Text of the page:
At 07:51 AM 7/23/2006, Mark Beckwith wrote:
> > Last week I had some hot-dip galvanizing done and
> > wanted to share my experience with all of you.
> > I was really intrigued by the entire process. [snip]
>Thanks Mike, I found your post very interesting. We have a hot-dip
>galvanizing place here that I may have to take stuff to someday. They price
>by the "hundredwight".
And that's the weight of the thing being galvanized, not the mass of the
>I always thought this would make a novel finish for just the right restored
>car or truck :) I imagine they could get a premium if Hummers were
>available in "galvanized." I can hear helicopters and artillery in the
Interestingly, most car bodies ARE galvanized before being painted.. at
some point in the process the shell takes a dip in the tank...
>When you asked about galvanizing your crank-up tower, did they caution you
>about sufficient vent passages to the inner walls? The place here won't
>take anything that has only a hole drilled to the inside of a chamber, or
>even a pipe with one end closed - they require pipe to be open at both ends,
>i.e. a tower's okay. Something about pressure and explosions.
This is somewhat of a judgement call on the part of the galvanizer. Imagine
a long tube, sealed at one end. Drop the open end in the zinc, so it's
below the molten zinc surface. Now, drop the rest.. the air inside heats
up, and "blurps" out the end, spattering zinc everywhere.
>A friend took some old straight-but-rusty 25G in for re-galvanizing, and he
>concluded it was only barely worth it because of the amount of hand work to
>be done afterwards to get the leg joint clearances back down to something
>that fits from section to section (i.e. maybe they left it in the zinc too
More likely, it wasn't in long enough... Drop a cold piece of metal into
molten zinc, and a lot of zinc freezes onto it.
Again, this is a matter of the roughness of the metal (surface tension for
the molten zinc), the relative temperatures of both, etc. In general, the
hotter it gets or the longer it stays in, the less zinc winds up, because
it melts off. Too hot, though, and the zinc comes off. Even trickier is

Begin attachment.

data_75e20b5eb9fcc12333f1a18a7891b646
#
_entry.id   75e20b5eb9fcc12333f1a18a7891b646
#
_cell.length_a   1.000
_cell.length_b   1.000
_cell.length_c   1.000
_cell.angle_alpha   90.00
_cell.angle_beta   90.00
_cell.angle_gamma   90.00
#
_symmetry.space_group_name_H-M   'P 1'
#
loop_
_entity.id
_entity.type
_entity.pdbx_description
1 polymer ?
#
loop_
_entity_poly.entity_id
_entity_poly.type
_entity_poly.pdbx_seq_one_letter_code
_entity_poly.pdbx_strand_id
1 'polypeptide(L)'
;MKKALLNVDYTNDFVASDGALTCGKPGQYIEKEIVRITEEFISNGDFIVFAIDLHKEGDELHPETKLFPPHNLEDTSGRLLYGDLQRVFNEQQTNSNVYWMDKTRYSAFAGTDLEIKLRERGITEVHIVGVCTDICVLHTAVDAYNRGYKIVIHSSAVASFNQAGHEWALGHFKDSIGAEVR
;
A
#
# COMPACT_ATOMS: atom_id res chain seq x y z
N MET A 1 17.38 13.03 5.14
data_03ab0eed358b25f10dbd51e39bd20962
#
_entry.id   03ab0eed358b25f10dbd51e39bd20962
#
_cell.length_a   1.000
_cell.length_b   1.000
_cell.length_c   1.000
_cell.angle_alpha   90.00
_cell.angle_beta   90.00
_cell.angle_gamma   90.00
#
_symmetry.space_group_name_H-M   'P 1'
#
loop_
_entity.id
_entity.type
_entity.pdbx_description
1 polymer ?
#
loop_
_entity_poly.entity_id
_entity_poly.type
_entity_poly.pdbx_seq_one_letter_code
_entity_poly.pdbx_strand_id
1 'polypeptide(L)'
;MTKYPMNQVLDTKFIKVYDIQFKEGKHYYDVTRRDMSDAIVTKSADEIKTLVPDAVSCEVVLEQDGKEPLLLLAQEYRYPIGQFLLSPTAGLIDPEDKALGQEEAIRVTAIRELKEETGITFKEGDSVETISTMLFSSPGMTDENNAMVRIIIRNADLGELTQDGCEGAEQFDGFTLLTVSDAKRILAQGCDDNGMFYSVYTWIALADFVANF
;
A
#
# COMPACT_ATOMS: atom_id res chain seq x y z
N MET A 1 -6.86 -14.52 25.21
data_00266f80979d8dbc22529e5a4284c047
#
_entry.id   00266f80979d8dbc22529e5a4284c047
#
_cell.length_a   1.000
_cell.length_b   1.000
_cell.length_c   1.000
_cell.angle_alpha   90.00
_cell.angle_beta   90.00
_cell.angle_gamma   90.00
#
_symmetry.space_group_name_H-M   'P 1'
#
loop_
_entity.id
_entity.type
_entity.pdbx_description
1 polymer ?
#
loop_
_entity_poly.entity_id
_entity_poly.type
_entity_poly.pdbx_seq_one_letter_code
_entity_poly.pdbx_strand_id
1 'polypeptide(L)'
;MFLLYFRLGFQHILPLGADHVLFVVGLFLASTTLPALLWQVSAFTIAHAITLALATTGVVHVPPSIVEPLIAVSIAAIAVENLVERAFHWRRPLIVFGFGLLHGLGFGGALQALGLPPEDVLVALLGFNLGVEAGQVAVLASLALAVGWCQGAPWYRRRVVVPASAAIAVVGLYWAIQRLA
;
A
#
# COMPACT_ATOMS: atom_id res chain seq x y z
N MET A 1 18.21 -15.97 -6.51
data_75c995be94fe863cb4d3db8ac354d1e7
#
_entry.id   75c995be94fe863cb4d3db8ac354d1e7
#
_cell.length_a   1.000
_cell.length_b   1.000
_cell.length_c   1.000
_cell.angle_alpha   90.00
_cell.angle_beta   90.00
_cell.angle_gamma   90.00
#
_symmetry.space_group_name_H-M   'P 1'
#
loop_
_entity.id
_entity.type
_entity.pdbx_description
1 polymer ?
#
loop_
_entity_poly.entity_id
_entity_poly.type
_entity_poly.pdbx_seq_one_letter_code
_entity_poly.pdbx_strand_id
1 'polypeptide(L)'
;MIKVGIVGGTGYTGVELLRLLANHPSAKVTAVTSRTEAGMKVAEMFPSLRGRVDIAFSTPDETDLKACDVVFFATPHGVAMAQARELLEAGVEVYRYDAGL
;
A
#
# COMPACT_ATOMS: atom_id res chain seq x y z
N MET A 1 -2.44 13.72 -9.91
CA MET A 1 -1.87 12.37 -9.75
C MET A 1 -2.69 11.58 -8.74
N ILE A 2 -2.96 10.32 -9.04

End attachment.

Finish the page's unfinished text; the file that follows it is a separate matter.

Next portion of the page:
when the thing has some zinc on it already.
This is very much an arts and craft sort of thing. It may look like a
simple industrial process, but the skill and experience of the crew makes a
huge difference, especially if they are galvanizing random things (as
opposed to something like car bodies, where they have time to "dial in" the
process). Even such things as the day of the week have an effect,
especially if they shut down over the weekend.
It is very much worth it to find a shop that is used to doing latticey
kinds of things with tubing(like wrought iron fences, and the like), as
opposed to, say, structural steel I-beams.
>I could see it being more "worth-it", however, on things like how thick the
>zinc coating is, whether it's 25G or something bigger and more expensive to
>buy new, and one's personal money to time ratio. It's nice to know the
>re-galv option exists, though. Thanks again for the report on your field
>Do you know if the galv plant had the ability to strip old paint?
Around here (Los Angeles), some do, some don't. Kind of depends on the
market segment they are dealing with. There are galvanizing shops that
specialize, for instance, in galvanizing large structural steel components
for use in building, and they're very different from the places doing small
job lots for local sheet metal fabricators. Some have extensive pre-galv
prep capability, others don't.
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